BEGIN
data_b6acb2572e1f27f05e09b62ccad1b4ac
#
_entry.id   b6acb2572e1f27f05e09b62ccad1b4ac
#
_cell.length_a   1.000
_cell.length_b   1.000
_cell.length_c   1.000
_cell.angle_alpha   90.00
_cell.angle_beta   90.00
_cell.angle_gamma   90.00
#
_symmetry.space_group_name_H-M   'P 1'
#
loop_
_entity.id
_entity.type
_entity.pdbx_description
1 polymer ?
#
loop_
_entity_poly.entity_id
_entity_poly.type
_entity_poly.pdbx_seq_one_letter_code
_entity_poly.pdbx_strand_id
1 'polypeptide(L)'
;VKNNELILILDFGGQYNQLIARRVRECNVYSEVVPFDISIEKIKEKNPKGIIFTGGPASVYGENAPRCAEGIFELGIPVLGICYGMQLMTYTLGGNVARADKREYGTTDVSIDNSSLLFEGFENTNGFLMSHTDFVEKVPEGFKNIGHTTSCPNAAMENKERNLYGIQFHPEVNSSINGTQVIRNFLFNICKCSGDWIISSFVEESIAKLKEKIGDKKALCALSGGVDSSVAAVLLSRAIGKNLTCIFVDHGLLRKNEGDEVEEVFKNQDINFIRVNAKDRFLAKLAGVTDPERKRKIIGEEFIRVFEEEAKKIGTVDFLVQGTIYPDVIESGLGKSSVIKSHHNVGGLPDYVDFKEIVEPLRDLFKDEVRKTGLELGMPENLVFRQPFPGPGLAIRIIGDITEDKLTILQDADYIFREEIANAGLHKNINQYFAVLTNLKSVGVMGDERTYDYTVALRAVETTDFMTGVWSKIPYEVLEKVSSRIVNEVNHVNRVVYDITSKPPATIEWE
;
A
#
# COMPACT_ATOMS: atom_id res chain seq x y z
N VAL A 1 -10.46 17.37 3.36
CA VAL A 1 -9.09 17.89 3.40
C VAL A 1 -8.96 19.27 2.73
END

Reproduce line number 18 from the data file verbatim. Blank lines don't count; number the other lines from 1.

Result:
1 polymer ?